The malachite butterfly (Siproeta stelenes) is a large butterfly with a wingspan similar in size to the monarch butterfly. Like the monarch, the malachite butterfly is known as a brush-footed butterfly. This classification is given to butterflies that have very small forelegs that are not very useful for walking. The malachite butterfly belongs to the family Nymphalidae.
Unfortunately, if you live in the northern states of the United States you won't see this beautiful butterfly. The malachite butterfly is a tropical butterfly and is most common in South and Central America, and Texas and Florida within the United States.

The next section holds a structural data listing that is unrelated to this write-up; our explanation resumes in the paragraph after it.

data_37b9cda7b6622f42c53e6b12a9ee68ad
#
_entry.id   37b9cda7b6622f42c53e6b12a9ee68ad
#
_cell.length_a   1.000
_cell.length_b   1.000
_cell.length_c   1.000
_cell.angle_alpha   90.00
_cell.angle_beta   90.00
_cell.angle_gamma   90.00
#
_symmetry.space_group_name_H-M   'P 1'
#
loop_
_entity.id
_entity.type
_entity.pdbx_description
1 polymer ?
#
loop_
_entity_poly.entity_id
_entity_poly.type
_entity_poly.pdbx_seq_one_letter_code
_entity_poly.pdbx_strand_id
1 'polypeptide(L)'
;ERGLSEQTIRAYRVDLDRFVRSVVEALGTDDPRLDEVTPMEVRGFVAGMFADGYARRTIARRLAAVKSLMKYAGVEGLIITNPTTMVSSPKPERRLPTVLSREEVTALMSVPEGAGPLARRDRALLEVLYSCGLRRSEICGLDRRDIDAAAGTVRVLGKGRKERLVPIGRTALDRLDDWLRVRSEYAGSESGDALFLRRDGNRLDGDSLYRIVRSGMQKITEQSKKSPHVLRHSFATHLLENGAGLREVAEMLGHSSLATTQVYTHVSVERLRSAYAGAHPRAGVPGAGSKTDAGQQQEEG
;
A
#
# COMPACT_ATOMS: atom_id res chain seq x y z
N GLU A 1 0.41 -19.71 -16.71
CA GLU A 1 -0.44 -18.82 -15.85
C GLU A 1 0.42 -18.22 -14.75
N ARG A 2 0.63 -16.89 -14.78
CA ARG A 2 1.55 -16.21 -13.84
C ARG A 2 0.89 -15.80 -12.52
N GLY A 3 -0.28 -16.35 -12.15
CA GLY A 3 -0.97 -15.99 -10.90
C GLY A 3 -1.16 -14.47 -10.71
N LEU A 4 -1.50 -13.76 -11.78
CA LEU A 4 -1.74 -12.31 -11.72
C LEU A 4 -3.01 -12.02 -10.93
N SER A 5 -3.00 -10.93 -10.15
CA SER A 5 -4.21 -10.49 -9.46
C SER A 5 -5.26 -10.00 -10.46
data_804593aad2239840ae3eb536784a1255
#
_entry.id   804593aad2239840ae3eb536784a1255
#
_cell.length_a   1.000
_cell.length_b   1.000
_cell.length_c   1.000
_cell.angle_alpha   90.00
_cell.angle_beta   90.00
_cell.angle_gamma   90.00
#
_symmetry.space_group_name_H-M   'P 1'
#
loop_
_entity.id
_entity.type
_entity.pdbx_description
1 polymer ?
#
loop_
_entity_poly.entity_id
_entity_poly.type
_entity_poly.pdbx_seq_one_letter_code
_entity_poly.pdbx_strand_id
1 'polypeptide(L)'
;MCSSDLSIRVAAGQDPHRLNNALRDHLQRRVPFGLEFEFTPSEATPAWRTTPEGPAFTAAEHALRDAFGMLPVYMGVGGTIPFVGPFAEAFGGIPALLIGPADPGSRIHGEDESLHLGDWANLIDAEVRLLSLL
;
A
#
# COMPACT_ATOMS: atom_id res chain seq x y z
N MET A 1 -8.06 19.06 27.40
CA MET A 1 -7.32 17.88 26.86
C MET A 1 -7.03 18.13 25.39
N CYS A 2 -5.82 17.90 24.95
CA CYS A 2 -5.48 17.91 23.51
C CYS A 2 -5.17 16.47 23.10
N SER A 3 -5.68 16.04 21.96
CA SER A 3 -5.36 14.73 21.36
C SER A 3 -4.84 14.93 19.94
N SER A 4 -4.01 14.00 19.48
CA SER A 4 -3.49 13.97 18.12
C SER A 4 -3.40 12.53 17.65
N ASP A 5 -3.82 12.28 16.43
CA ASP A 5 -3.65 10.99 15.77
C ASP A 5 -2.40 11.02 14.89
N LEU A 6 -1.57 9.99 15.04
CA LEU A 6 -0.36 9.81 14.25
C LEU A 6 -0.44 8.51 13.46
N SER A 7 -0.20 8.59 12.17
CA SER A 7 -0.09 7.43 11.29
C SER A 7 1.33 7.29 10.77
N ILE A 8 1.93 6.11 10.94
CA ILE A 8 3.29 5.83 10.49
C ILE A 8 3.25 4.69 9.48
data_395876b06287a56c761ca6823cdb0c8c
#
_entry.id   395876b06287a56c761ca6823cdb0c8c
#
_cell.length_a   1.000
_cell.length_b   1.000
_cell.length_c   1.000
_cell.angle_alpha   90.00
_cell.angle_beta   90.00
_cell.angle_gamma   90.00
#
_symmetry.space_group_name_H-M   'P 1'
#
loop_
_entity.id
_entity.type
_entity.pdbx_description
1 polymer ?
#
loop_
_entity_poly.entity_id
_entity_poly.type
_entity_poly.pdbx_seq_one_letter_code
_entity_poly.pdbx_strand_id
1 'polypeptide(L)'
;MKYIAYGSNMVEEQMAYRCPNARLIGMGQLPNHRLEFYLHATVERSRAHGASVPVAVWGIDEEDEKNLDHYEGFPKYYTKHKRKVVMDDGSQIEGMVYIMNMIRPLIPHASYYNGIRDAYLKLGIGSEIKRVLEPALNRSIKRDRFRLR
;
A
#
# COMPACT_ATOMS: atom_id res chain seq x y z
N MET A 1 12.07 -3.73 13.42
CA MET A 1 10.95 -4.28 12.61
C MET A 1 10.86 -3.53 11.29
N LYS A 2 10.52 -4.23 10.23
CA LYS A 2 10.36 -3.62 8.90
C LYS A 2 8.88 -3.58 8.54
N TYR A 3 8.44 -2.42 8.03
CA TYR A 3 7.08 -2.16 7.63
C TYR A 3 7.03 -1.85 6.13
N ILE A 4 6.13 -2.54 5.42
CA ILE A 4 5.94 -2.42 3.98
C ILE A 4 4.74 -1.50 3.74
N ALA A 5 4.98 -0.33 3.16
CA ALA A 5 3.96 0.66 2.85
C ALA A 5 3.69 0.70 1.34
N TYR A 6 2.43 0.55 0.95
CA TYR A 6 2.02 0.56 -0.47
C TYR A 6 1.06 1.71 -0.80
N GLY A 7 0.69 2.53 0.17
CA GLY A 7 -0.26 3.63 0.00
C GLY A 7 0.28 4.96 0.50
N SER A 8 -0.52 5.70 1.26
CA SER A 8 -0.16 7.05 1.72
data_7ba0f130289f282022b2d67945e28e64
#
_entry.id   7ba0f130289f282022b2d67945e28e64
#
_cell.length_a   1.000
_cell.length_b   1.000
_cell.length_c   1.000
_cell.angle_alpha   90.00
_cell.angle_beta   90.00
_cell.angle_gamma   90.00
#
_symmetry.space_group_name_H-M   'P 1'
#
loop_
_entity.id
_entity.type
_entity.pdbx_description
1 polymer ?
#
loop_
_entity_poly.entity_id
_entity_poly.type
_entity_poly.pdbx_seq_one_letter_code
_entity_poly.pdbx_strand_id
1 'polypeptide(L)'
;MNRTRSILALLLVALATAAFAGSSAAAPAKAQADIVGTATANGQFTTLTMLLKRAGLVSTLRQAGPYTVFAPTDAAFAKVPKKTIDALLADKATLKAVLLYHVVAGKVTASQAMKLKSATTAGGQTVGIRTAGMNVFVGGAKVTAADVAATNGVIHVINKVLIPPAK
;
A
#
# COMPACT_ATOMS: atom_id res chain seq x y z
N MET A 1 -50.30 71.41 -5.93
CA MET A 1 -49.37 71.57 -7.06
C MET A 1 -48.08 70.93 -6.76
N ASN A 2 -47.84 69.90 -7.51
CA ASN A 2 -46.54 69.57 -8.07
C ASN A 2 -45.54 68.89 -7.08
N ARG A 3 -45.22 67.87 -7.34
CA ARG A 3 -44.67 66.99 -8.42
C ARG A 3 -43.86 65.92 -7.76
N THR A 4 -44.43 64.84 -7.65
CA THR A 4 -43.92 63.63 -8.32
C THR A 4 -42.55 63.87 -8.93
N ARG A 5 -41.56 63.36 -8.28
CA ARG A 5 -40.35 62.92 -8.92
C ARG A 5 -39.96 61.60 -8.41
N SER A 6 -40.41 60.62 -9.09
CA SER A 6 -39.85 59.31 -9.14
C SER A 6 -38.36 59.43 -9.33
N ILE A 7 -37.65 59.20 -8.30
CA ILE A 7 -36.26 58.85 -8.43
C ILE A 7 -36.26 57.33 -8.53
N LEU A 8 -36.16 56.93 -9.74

This butterfly gets its name from the mineral "malachite" because the green coloration on their wings resembles the green color of the mineral malachite.
The female malachite butterfly lays her eggs on Ruellia (Ruellia coccinea) or Cafetin (Blechum brownei) plants of the Acanthaceae family. Once the eggs hatch, the larva feeds on these plants.
The malachite caterpillar is black with red horns and black spines that extend from its body. It forms a green chrysalis that is somewhat similar in appearance to that of a monarch butterfly chrysalis.
The adult malachite butterfly feeds on rotting or overripe fruit as seen in the photo (it is the middle butterfly). Malachites enjoy citrus fruit very much. They also feed on flower nectar and sometimes on carrion.